Sam is unsuccessful in his attempt to secure the talismans because they're protected by a force field. Good thinking, KISS! When Melissa finds Sam fleeing and realizes he's all zombied out, KISS springs into action. They assume something's wrong, so they wander into the park at night to investigate. First they have to fight a wall of white monkey robots, then they fight some evil ninja robots (who apparently have The Force, because their swords extend from the handles like lightsabers,) and then wander into the Chamber of Horrors that led to bad things for the hoodlums from earlier. Sam goes back to retrieve the talismans again, this time armed with some wacky gun that fires really bad special effects, and is able to capture them this time around. As a result, KISS winds up behind bars, and their evil robotic twins are sent to take their place in concert.

The fake KISS gets up and starts playing "Hotter than Hell", except that the lyrics have been rewritten as "Rip and Destroy" to incite the fans into a riot. The crowd is predictably outraged, and begin to give the security guys a run for their money. But before they can do too much damage, the real KISS have focused their collective mindpower to retreive their talismans and bust free from their prison. Their stunt doubles then arrive at the stadium and take on, uh, their other stunt doubles. Ace Frehley at one point is portrayed by a black man. I'm not making this up. Yeah, so eventually the good KISS prevails and takes us out with their signature hit, "Rock and Roll all Night". Sam gets back to normal as well when his zombie nodes are pulled off and he and Melissa get to enjoy their life together.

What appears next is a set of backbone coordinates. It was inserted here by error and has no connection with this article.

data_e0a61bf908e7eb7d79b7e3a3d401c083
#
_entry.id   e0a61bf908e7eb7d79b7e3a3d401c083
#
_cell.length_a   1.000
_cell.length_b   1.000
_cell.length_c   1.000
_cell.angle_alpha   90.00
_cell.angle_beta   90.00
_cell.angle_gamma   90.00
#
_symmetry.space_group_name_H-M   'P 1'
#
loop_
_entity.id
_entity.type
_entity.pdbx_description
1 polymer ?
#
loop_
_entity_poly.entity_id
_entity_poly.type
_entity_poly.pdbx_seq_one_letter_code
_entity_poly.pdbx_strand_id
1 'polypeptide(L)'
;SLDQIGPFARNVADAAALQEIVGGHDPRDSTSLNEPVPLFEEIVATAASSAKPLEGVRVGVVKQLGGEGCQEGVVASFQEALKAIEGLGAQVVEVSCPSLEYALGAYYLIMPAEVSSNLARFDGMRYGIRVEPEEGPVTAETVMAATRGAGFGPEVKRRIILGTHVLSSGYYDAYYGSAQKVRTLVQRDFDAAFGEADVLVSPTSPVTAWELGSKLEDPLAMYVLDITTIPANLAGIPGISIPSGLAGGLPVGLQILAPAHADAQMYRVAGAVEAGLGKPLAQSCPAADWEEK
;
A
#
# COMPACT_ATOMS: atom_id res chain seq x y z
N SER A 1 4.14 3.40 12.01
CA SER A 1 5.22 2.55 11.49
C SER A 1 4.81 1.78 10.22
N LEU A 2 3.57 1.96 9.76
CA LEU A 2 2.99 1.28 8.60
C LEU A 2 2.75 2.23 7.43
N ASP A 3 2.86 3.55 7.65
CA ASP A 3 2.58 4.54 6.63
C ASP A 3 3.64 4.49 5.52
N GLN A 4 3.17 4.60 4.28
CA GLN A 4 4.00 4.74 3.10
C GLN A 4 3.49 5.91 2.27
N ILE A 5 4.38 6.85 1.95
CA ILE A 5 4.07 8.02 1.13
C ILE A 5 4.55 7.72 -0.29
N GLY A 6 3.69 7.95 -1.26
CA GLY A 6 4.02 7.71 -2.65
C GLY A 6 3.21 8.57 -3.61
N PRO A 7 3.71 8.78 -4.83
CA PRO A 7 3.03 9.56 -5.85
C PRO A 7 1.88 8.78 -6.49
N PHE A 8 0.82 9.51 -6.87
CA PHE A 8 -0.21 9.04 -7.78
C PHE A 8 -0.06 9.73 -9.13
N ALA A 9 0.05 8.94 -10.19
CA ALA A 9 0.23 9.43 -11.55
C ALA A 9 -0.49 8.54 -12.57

Unfortunately, the title is pretty misleading. KISS never actually get to meet the Phantom of the Park. They fight his robotic creations and they deal with Zombie Sam, but as far as I can recall, even while captured in their energy-bar-enclosed prison, they don't really get to meet him. Oh well. At least we get to meet him, because he's about the best thing going in this movie.

So yeah, KISS MEETS THE PHANTOM OF THE PARK is a pretty god-awful movie. Sure, it's rather amusing for those like me who enjoy a good train wreck, and it's something no fan of schlock films or the band themselves should go without seeing, but it's still really goddamn bad. But I'm sure you already knew that. The movie was produced by Hanna-Barbera, the team that brought us Yogi Bear, The Flintstones, and Scooby-Doo. The cartoon influence is highly evident here, which leads to an overall feeling of campiness. And of course, since it was made for television, it was created with commercial breaks in mind, so there are lots of opportune fades to black right at the height of the action.

Chances of getting a copy of this one are a bit slim. It was released on GoodTimes video back in the early 1980's, but has been out of print for well over a decade. Pristine copies can fetch up to $100 each on eBay. Your best bet is to search for a used copy if you're really interested in owning this piece of rock and roll history.

All Material Copyright 1998-2004 Movie Criticism for the Retarded.